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Measure seeks to exempt real estate services from sales tax


By John McPhaul

jpmcphaul@gmail.com


In order to promote greater economic activity, New Progressive Party (NPP) Rep. Yashira Lebrón Rodríguez announced Sunday the filing of House Bill 336, which seeks to exempt from the sales and use tax (IVU by its Spanish acronym) all services related to residential, commercial, agricultural and industrial real estate.


The District 8 representative wrote in the Statement of Purpose for the measure that “the imposition of the Sales and Use Tax on real estate services is having a detrimental effect on the industry and even more importantly on the consumer, reducing real estate transactions and therefore reducing the income from the taxes collected.”


The legislation amends Sections 4010.01 and 4110.01 of Act 1-2011, known as the Puerto Rico Internal Revenue Code of 2011, to establish the elimination of the IVU throughout the transactional process.


“In a real estate transaction, a group of professionals participate throughout the process, until finally the property is handed over to the new owner,” Lebrón Rodríguez said. “Such individuals include nearly all those listed as designated professional services, including real estate brokers. Therefore, the price per final unit includes the cost of all these services.”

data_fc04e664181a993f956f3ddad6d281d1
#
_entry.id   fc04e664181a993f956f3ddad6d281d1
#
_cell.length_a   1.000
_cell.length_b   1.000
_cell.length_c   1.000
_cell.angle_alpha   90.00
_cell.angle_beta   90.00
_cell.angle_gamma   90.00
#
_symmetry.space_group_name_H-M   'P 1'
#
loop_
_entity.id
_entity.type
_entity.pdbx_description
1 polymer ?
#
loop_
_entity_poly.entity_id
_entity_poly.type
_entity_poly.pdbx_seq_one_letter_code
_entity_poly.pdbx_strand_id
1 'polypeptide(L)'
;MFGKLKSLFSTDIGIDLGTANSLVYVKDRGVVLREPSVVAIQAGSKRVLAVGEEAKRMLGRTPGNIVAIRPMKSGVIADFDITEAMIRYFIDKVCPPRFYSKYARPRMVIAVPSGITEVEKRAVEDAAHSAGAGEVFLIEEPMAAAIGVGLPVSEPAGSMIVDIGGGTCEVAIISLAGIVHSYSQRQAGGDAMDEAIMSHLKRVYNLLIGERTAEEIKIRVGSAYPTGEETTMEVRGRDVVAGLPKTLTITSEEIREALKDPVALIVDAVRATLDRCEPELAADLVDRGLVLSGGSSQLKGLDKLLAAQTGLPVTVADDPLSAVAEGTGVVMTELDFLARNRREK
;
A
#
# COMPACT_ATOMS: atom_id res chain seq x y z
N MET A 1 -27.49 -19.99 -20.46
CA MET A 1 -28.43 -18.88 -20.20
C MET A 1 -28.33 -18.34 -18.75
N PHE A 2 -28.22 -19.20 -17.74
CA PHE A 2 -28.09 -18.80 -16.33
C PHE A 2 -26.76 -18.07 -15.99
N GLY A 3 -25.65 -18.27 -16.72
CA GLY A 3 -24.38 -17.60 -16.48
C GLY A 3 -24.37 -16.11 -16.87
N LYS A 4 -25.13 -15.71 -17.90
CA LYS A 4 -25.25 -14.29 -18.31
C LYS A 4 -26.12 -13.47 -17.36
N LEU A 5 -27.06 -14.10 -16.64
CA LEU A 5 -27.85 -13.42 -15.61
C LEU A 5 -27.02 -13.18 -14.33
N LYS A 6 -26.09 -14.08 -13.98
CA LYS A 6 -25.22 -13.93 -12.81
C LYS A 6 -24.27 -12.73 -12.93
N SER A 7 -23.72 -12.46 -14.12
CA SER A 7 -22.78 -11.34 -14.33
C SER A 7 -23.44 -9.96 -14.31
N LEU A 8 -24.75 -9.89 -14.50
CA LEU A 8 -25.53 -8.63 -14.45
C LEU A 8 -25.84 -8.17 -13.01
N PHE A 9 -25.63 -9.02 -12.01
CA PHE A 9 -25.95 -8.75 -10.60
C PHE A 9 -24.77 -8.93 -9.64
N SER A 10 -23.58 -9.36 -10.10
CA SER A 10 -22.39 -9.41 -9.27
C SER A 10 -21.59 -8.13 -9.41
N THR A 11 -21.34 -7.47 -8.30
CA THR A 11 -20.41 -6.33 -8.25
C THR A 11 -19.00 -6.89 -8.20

During the past decade, the sale prices of residential properties in Puerto Rico faced a decrease of 23 percent from 2006 to 2019, according to a report published by the Federal Housing Finance Agency.


“The Puerto Rico Real Estate Industry has always been one of the most important sectors of our economy. Unfortunately, it has also been one of the most impacted by the recession and natural events,” the NPP legislator said. “We have all witnessed the significant reduction in property values year after year, the decline in construction of residences and buildings, new projects that cannot be sold, difficult access to credit, the increase in delinquencies, as well as the tens of thousands of foreclosures. We have to look for clear and viable alternatives to reverse this.”

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